Referring now to FIG. 4, an example torque requesting module 400 according to the present disclosure includes a torque request output module 404 and an artificial torque reference module 408. The torque request output module 404 receives the predicted and immediate torque requests 263 and 264 and the predicted reserve/load requests 294 and selectively outputs one of the air torque request 265 and the artificial torque reference signal 292 accordingly. For example, if the torque requesting module 400 does not receive any of the predicted reserve/load requests 294 (and/or none of the predicted reserve/load requests 294 indicate a needed future change in torque reserve due to a transmission shift, air conditioning increase, etc.), then the torque request output module 404 may output the air torque request 265 based on the predicted and immediate torque requests 263 and 264.

Conversely, if the torque requesting module 400 receives predicted reserve/load requests 294 indicating a future torque request/reserve change, then the torque request output module 404 instead outputs the artificial torque reference signal 292. For example, the torque request output module 404 may calculate the artificial torque reference signal 292 based on the predicted and immediate torque requests 263 and 264 and the predicted reserve/load requests 294.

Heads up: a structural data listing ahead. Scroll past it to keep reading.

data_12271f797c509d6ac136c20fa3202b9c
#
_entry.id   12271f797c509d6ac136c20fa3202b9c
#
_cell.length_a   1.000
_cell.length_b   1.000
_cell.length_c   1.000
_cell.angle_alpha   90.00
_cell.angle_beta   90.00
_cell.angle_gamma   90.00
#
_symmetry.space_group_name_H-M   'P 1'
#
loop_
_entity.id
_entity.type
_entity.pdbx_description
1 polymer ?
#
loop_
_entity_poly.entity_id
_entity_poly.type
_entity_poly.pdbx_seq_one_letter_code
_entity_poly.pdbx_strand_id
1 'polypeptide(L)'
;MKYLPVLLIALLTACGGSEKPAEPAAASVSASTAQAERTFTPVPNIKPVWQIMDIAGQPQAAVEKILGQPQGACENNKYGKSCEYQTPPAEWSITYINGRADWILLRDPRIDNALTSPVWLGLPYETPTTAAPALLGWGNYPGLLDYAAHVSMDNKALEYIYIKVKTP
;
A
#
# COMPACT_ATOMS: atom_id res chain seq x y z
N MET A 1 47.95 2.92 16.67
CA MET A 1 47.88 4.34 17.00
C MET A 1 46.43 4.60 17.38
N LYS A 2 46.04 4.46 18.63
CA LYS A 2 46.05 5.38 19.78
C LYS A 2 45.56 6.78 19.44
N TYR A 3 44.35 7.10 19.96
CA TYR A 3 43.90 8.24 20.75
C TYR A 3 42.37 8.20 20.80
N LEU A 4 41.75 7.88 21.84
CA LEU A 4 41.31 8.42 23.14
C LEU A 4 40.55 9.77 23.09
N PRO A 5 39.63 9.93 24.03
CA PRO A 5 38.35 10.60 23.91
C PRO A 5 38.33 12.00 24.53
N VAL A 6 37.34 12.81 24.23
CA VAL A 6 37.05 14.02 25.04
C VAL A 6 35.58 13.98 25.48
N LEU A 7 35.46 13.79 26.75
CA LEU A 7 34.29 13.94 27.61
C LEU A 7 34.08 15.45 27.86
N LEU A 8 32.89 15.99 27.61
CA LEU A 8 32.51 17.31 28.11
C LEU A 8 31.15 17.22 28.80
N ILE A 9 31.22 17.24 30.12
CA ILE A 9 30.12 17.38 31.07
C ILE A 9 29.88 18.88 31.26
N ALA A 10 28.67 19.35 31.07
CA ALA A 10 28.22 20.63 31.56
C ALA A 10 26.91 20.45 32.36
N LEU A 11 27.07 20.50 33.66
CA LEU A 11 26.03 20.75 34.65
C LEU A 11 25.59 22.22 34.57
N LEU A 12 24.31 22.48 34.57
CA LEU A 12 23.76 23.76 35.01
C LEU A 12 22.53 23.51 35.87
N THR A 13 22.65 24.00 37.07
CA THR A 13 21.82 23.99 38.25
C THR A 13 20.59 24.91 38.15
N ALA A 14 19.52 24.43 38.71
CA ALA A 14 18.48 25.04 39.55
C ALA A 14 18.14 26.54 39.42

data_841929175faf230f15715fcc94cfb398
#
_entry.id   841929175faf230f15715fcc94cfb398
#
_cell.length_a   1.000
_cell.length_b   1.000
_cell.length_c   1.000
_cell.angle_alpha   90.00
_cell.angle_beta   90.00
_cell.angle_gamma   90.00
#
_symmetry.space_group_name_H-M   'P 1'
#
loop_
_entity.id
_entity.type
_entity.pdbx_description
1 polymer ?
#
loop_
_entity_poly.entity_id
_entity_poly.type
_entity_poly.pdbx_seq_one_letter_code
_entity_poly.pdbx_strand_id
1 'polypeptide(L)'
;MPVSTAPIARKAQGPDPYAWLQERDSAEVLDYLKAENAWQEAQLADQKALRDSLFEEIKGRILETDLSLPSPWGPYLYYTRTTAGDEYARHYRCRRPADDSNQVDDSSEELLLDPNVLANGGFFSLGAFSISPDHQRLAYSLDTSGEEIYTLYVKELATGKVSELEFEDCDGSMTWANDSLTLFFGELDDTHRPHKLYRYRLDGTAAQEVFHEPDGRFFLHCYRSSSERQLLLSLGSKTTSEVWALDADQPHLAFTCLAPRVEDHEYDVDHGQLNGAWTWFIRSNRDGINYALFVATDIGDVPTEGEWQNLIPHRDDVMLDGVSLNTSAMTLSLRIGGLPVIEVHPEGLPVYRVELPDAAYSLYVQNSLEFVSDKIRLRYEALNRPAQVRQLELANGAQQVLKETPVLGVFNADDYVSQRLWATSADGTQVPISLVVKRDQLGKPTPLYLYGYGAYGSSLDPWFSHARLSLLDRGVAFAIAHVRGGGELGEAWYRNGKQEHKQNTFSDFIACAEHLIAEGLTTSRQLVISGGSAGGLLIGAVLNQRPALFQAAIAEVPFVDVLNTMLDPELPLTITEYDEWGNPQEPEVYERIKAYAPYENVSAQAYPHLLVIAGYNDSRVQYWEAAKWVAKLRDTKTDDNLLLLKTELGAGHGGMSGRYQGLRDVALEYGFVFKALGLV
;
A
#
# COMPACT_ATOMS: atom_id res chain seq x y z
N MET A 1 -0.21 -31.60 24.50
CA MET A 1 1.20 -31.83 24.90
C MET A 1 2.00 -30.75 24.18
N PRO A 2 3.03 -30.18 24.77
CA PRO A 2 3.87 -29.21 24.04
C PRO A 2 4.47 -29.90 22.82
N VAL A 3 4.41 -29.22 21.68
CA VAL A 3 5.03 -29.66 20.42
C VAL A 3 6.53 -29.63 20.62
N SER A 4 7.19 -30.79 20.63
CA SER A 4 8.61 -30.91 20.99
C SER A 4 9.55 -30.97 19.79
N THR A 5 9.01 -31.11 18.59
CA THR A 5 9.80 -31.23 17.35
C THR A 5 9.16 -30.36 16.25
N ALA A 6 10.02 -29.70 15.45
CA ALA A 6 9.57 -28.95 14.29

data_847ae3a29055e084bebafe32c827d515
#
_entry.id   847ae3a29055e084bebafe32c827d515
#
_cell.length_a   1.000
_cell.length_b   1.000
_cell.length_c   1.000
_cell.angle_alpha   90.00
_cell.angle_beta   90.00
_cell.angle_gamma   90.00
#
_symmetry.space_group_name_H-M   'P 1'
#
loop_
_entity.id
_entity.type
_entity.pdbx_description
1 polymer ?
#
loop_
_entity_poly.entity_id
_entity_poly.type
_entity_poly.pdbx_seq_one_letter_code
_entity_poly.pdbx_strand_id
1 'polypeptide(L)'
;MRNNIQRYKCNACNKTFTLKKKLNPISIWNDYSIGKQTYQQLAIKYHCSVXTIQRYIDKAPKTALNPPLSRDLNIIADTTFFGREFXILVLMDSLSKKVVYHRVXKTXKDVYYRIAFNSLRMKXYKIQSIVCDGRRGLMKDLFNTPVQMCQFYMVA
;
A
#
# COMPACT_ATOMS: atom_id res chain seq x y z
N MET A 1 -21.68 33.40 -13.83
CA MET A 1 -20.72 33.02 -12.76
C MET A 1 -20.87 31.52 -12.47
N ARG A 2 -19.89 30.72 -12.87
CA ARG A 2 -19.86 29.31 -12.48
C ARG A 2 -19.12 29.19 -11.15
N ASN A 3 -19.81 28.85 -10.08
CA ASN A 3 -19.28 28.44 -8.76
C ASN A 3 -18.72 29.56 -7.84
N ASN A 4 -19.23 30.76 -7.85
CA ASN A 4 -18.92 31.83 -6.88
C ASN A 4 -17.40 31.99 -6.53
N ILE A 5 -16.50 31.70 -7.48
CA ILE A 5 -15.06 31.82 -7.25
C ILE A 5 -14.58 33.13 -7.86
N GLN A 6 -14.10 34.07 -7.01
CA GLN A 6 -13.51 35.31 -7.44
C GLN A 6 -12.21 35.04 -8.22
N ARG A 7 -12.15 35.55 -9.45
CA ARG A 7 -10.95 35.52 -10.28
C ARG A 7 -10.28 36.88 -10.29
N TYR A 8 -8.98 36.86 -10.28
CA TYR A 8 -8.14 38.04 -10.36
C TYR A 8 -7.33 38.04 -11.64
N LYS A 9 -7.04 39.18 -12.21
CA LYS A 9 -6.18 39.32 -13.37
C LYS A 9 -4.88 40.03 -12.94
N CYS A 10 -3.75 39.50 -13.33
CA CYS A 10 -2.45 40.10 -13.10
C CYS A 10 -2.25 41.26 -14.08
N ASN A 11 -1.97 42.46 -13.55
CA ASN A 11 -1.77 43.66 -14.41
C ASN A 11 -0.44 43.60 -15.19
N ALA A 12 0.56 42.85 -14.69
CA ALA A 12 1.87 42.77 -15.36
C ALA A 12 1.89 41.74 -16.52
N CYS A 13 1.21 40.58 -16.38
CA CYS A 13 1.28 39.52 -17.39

Alternatively, the torque request output module 404 may retrieve a value for the artificial torque reference signal 292 from the artificial torque reference module 408. For example, the artificial torque reference module 408 may calculate (e.g., model) the artificial torque reference signal 292 based on the predicted and immediate torque requests 263 and 264, the predicted reserve/load requests 294, types of the predicted reserve/load requests, etc., which may be provided to the artificial torque reference module 408 by the torque request output module 404. In some implementations, the artificial torque reference module 408 may store a plurality of values for the artificial torque reference signal 292 indexed by the predicted and immediate torque requests 263 and 264 and the predicted reserve/load requests 294 (e.g., in a lookup table). The values for the artificial torque reference signal 292 may include offsets (e.g., positive or negative offsets to be added to or subtracted from a value calculated for the air torque request 265.